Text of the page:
Legend has it that Phaethon, son of Helios (the Greek god of the sun), once begged his father to drive the infamous sun chariot. Unwillingly, the god conceded—only to witness how his decision proved fatal. Zeus was forced to strike down the chariot with a lightning bolt to prevent the inexperienced Phaethon from setting the Earth on fire.
Today, Phaethon is also the name of a small three-mile-wide asteroid orbiting the sun. Discovered on October 11, 1983 by NASA’s Infrared Astronomical Satellite, this small rock body that follows a 523-day orbit around our star would be unremarkable if it were not for two things: proximity and meteors.
The irregular chunk of rock is classified as “potentially hazardous” by NASA. This means Phaethon has the potential to make close approaches to the Earth and is large enough to cause significant damage—the asteroid that arguably wiped out the dinosaurs was around six-miles wide. Last Saturday, December 16, it passed within 6.4 million miles from our planet (around 27 times the distance between the Earth and the moon) on its way to the sun. It will not pass that close again until December 14, 2093, when it will come within “just” 1.8 million miles from Earth.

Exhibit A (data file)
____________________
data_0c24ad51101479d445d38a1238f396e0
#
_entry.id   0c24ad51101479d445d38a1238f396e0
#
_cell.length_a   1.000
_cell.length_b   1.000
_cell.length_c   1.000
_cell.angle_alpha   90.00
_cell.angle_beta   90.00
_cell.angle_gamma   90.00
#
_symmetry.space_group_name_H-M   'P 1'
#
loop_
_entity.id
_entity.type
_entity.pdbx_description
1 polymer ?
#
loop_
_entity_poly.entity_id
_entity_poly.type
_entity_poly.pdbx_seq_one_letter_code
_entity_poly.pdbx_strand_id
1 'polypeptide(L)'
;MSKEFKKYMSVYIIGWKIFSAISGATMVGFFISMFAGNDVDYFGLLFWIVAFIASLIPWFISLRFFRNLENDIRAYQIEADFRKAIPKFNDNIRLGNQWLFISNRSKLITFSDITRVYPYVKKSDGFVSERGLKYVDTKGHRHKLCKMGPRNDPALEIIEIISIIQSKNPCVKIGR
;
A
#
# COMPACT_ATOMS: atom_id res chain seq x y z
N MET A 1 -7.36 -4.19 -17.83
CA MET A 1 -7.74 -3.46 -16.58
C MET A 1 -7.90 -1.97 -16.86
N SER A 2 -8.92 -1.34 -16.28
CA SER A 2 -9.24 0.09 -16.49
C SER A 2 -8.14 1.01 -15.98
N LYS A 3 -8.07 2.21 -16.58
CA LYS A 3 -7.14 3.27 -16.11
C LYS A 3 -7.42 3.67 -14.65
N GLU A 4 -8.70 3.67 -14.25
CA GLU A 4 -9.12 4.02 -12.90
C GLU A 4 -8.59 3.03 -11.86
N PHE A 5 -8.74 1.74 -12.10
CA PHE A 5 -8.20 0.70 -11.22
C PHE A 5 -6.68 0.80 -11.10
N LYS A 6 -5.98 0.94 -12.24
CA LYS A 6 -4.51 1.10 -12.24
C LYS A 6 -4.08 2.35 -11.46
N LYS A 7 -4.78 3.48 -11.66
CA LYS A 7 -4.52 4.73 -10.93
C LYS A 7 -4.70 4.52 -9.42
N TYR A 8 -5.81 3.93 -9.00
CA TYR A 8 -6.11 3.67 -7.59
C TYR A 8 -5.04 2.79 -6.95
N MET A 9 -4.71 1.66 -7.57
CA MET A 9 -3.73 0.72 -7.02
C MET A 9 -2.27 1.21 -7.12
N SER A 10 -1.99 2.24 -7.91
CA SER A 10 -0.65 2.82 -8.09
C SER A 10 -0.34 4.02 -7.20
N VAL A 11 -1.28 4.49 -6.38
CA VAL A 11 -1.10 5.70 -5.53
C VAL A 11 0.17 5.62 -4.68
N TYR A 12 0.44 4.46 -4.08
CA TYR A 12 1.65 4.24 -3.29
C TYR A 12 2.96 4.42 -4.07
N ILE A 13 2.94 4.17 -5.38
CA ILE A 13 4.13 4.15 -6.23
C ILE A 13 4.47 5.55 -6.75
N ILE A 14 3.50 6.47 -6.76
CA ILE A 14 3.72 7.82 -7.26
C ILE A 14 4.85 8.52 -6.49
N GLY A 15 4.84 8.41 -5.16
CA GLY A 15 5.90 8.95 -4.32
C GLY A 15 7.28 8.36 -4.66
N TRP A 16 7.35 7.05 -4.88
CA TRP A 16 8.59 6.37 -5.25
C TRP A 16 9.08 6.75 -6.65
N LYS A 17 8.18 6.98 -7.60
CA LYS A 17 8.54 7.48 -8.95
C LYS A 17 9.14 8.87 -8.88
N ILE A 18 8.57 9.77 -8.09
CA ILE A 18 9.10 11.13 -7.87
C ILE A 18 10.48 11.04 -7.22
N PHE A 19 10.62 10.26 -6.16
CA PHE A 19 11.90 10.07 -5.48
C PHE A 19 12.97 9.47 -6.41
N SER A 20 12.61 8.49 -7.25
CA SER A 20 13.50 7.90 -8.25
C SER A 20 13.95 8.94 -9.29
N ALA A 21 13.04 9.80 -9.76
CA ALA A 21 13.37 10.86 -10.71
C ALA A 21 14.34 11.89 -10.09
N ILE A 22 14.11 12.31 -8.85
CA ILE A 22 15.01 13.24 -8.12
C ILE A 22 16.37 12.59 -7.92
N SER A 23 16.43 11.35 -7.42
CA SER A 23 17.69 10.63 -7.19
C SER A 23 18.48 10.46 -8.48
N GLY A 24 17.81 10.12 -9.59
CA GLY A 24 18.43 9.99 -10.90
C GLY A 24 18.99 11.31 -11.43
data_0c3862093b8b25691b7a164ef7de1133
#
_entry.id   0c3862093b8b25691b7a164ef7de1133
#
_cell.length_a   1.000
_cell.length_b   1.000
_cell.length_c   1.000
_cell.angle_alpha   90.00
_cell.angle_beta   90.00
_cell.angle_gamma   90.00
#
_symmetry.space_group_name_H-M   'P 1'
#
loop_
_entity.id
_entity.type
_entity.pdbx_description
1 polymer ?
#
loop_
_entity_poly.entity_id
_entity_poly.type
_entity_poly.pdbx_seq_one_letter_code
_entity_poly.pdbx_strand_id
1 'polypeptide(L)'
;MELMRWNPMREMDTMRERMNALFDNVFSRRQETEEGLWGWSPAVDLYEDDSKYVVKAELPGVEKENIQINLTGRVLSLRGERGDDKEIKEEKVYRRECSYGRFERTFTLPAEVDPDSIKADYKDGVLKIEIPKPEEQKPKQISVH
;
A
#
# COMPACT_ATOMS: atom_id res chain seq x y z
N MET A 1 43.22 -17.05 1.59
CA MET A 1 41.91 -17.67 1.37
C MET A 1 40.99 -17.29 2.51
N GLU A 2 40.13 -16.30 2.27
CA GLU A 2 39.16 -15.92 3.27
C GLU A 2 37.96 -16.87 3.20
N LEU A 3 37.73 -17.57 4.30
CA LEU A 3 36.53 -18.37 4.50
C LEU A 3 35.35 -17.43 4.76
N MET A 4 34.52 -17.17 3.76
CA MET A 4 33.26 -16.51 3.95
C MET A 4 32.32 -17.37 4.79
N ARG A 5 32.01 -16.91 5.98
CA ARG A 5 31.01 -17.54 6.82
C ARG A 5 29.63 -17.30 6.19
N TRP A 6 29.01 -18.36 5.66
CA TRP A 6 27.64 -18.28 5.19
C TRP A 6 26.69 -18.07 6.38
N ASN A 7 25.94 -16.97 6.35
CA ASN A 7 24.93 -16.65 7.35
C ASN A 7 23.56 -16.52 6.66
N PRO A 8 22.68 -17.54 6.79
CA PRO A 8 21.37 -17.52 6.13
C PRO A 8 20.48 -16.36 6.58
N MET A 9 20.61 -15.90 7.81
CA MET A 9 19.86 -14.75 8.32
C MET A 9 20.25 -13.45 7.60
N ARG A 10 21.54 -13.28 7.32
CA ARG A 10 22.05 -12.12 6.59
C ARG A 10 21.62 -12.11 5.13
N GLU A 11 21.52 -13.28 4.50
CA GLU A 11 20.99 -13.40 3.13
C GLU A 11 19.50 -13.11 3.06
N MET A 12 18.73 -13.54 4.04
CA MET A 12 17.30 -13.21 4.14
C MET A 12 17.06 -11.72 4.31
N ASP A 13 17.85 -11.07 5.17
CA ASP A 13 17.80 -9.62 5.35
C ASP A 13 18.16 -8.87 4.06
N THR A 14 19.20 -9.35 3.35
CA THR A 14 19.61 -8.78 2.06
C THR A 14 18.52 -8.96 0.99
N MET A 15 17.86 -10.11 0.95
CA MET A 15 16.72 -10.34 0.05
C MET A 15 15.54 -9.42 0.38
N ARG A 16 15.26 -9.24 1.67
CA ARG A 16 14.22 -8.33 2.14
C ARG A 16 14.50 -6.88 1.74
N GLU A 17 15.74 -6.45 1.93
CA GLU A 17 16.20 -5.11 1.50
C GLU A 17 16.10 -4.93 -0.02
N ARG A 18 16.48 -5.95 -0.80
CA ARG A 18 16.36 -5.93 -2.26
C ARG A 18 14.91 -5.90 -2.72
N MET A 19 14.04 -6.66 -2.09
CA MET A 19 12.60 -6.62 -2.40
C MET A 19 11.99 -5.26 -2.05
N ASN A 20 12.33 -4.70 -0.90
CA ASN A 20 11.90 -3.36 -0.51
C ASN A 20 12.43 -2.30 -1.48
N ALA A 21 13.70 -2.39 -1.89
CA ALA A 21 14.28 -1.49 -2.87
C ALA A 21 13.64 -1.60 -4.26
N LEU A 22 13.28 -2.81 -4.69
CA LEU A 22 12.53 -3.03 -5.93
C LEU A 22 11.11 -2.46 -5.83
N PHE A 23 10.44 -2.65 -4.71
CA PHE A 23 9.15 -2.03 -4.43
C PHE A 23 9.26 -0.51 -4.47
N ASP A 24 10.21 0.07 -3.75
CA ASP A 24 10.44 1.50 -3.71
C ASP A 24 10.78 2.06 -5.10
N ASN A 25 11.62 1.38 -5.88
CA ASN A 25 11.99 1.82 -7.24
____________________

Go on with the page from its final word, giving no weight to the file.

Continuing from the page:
Phaethon may also be responsible for the Geminid meteor shower—named after the constellation from where the meteors appear to spring, Gemini—as its orbit closely matches the path of the shower. Meteor showers are the debris left behind when Earth crosses the orbit of a comet. As the debris speeds through the atmosphere, it glows. Because of this, some scientists believe Phaethon might be the remnant of a comet that no longer has an active nucleus of ice and dust heating up as it gets close to the sun.
But Phaethon is not the only asteroid that has been in the news recently. For the first time ever, a team from the Pan-STARRS observatory has detected an asteroid that appears to have originated from outside the solar system. Named Oumuamua (in Hawaiian, this means messenger from afar arriving first), this unusual interstellar object is significantly elongated, less than a quarter-mile in size and moves remarkably fast.
The study of asteroids may tell us more about our solar system and help us understand the origin of life. To learn more about these rocky worlds, be sure to catch a screening of “Asteroid: Mission Extreme 3D” at the Frost Planetarium. You’ll discover how asteroids are both a danger and an opportunity to life here on Earth—from the potential of a collision to the possibility of using them as fuel for space exploration.